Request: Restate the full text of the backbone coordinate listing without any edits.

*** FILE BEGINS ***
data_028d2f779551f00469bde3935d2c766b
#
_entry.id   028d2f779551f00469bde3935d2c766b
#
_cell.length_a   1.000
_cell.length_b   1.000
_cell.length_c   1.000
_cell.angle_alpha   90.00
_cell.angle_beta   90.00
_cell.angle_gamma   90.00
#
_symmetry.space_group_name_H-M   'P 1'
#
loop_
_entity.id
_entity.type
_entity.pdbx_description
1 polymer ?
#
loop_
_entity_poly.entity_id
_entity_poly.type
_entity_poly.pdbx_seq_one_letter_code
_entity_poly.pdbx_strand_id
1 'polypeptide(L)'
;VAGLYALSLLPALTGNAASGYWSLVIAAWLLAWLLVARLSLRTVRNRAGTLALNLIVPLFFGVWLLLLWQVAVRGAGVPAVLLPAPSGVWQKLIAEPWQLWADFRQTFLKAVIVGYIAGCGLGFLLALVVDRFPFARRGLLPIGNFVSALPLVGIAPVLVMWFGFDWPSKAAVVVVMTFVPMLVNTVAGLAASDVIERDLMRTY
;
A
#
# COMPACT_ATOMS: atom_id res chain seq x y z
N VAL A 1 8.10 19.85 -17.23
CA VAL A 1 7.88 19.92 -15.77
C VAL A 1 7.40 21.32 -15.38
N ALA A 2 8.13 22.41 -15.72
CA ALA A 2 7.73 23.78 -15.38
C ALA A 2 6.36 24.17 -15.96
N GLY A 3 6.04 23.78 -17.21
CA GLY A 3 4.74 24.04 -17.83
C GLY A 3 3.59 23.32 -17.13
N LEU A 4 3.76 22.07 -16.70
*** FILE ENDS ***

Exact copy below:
data_028d2f779551f00469bde3935d2c766b
#
_entry.id   028d2f779551f00469bde3935d2c766b
#
_cell.length_a   1.000
_cell.length_b   1.000
_cell.length_c   1.000
_cell.angle_alpha   90.00
_cell.angle_beta   90.00
_cell.angle_gamma   90.00
#
_symmetry.space_group_name_H-M   'P 1'
#
loop_
_entity.id
_entity.type
_entity.pdbx_description
1 polymer ?
#
loop_
_entity_poly.entity_id
_entity_poly.type
_entity_poly.pdbx_seq_one_letter_code
_entity_poly.pdbx_strand_id
1 'polypeptide(L)'
;VAGLYALSLLPALTGNAASGYWSLVIAAWLLAWLLVARLSLRTVRNRAGTLALNLIVPLFFGVWLLLLWQVAVRGAGVPAVLLPAPSGVWQKLIAEPWQLWADFRQTFLKAVIVGYIAGCGLGFLLALVVDRFPFARRGLLPIGNFVSALPLVGIAPVLVMWFGFDWPSKAAVVVVMTFVPMLVNTVAGLAASDVIERDLMRTY
;
A
#
# COMPACT_ATOMS: atom_id res chain seq x y z
N VAL A 1 8.10 19.85 -17.23
CA VAL A 1 7.88 19.92 -15.77
C VAL A 1 7.40 21.32 -15.38
N ALA A 2 8.13 22.41 -15.72
CA ALA A 2 7.73 23.78 -15.38
C ALA A 2 6.36 24.17 -15.96
N GLY A 3 6.04 23.78 -17.21
CA GLY A 3 4.74 24.04 -17.83
C GLY A 3 3.59 23.32 -17.13
N LEU A 4 3.76 22.07 -16.70